The snow is dumping across the country, and if you’re smart that means it’s time for a few “sick days”. The best (and really the only) way to enjoy the cold and snow is to head for your favorite ski resort and rip some turns. If you’re still riding the same sticks that your parents got you back in high school, it’s far beyond time for an upgrade. The latest ski tech probably has you as confused as we were about camber, sidecut, rocker, and a few dozen other new jargon terms, but have no fear. We’ve done the testing for you – and have the bruises and embarrassing photos from a few spectacular wipeouts to prove it. Read on for the 5 best skis for any rider and resort.
All Mountain: If you like to ride a little bit of everything, you need a ski that can do it all. Salomon took design cues from its race skis and repackaged them in a lighter, more nimble ski this year with the Q Lab. Ski freshly groomed corduroy in the morning, moguls after lunch, and sneak off to your secret powder stash for a sunset lap. The full wood core and double Titanium reinforcement is stable on any snow and at any speed. Say hello to your one ski quiver.
Deep Powder: If you’re lucky enough to spend the winter in Utah or the Pacific Northwest, you’re going to need something that can keep you above the snow when those 20 and 30 inch storms roll through. Atomic redesigned the Bentchetler this year as the ultimate weapon for those extra deep days. The first thing you’ll notice is the all new HRZN tech at the tip and tail. This boat-hull like shaping allows for smooth, almost surfboard style turns, all while floating on top of the fluffiest storm snow. A hybrid rocker and camber profile ensures that these skis can rip through the groomers as well, not that you’ll be spending any time on the bunny hill with them.
Park and Pipe So you’d rather spend your time jibbing rails and hitting the pipe (and probably get out skied by 12-year-olds in the process). The Fischer Guru has the perfect balance for rail sliding and working on that perfect corked-540. A fully symmetrical sidecut means the Guru is as stable skiing backwards as forwards, ensuring easy transitions and switch landings. The lightweight poplar wood core is extremely felxible, giving you that extra bit of boost off serious jumps and helping you stay up when you’re working a tail press on that triple-kink rail. Just don’t overdo it when you’re trying to impress that snow bunny.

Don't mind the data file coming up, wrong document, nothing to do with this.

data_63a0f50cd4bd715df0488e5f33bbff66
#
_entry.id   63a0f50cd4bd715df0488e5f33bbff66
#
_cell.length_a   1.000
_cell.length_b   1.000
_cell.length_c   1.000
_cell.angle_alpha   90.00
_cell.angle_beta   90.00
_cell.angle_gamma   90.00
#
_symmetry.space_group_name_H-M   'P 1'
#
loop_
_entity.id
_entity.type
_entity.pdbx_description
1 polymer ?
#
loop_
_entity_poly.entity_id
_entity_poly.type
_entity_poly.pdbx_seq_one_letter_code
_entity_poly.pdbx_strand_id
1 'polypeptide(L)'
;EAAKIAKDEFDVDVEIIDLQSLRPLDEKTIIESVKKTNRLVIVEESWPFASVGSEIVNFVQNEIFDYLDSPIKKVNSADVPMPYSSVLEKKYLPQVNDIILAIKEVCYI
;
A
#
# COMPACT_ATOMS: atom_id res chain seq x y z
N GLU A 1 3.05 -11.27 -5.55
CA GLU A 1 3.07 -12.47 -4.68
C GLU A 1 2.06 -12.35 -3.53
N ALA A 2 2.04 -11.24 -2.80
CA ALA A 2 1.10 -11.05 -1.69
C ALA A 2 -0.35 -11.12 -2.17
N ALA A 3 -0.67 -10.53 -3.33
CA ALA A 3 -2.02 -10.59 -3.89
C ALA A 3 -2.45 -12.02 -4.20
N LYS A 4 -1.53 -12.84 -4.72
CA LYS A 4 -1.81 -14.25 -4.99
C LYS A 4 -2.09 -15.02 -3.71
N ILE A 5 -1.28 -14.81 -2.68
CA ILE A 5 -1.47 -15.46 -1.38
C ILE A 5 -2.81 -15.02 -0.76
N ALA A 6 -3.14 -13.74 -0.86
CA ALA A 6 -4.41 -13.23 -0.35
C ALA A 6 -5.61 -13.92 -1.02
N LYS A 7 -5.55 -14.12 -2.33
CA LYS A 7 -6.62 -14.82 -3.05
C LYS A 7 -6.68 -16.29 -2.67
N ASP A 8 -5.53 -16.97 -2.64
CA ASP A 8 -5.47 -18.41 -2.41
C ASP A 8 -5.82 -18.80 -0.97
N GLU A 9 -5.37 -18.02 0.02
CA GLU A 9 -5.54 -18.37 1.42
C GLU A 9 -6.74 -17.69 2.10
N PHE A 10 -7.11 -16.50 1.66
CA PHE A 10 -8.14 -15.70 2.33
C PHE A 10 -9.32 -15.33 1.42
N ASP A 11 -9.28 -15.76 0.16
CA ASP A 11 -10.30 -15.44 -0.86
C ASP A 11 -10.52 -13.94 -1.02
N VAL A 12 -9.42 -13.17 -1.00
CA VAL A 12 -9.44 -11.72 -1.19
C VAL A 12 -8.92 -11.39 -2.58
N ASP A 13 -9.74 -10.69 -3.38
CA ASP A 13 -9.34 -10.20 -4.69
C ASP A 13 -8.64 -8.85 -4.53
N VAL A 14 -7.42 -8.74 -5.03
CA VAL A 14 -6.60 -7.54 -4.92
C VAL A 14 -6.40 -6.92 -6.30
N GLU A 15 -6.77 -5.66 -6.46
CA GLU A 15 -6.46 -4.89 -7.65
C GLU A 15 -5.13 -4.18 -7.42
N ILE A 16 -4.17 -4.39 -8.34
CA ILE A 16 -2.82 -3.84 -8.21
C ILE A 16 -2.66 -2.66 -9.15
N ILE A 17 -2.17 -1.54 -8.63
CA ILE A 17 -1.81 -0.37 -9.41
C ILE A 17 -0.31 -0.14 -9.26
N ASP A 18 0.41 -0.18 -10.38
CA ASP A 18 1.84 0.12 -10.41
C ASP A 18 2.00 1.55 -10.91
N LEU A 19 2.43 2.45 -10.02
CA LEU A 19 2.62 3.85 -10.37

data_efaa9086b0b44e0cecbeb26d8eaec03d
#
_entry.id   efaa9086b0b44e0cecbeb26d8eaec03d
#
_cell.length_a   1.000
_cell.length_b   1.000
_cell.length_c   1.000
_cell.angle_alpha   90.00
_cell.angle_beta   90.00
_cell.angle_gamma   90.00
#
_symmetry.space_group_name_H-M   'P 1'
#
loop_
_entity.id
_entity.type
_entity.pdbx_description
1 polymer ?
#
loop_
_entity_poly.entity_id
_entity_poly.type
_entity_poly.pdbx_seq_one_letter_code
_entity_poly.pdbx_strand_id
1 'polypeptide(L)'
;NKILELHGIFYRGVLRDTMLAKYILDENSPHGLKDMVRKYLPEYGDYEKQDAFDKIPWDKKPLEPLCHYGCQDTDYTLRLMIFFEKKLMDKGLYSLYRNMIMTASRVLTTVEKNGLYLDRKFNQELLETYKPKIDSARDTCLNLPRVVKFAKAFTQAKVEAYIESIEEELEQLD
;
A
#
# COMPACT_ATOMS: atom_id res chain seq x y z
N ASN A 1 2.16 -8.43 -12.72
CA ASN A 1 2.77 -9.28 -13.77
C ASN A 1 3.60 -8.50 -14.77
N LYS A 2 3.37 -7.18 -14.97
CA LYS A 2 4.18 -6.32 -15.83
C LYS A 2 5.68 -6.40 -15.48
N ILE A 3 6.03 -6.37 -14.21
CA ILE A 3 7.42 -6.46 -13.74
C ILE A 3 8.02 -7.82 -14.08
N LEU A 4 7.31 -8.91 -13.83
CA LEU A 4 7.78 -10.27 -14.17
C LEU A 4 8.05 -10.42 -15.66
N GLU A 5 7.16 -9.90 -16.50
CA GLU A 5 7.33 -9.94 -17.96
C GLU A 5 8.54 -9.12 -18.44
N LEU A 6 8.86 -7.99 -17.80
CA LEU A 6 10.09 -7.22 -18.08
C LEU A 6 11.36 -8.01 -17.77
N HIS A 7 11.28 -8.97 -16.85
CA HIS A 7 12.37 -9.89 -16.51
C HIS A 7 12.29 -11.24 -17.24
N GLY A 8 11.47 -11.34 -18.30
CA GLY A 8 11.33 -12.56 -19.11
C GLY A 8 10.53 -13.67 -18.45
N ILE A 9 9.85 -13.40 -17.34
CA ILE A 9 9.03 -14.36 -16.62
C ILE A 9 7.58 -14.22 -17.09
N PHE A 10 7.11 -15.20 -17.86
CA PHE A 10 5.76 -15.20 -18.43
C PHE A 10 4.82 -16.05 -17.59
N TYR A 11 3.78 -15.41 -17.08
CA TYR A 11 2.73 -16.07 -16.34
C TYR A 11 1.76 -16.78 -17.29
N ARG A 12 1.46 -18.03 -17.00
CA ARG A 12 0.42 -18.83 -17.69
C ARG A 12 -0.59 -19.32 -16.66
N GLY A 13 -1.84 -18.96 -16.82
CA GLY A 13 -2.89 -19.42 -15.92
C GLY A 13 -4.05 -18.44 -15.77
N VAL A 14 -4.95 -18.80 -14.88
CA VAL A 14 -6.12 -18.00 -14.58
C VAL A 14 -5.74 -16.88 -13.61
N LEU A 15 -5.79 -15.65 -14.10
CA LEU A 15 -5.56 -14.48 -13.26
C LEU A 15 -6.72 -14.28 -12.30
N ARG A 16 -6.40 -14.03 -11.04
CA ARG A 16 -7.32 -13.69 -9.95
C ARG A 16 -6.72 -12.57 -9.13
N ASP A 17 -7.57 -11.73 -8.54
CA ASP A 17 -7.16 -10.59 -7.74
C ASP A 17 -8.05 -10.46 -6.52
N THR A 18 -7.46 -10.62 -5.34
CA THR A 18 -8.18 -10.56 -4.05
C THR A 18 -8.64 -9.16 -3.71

Backcountry Riding: If your ski day starts with a long, predawn ascent for some human powered turns, then there’s really only one answer. The Dynafit Denali is new this year, and is their flagship lightweight touring ski for serious backcountry riders. Developed in conjunction with the International Federation of Mountain Guides Associations, the Denali is at home on steep hikes and steeper lines down big mountains. Weighing in at just over 5 pounds a pair, these skis will get you up and down the hardest terrain in the world with ease.
Groomers and Ice: East Coast riding is often more akin to an icy Super-G course than powder riding. For that you need a ski that can lay down a serious edge to bring you down the mountian at full speed. Volkl’s Code line-up of skis takes cues from their award winning Race Tiger world cup skis, and packages them in a consumer friendly performance ski. the all new Speedwall L UVO combines the best of the Code skis with a wider platform, making it the fastest ski we’ve been on this year. The aggressive sidecut and tail rocker give it phenomenal handling on steep, icy runs. If you’re looking to charge down the resort at blinding speed, this is your ski.
Photo Courtesy of Matthew Parker/Green Goat Group
- Keep Oktoberfest Going Year-Round with Jaegerschnitzel
- Ski Butlers are a Thing. We Went to the Rockies to Find Out What they Do and Why
- Cold Weather Hacks: Prep Your Ride (and Yourself) for Winter
- Say Goodbye to Cup Noodles: Here’s How to Make Ramen At Home
- 4 Inventive Spritz Cocktail Recipes That Don’t Use Aperol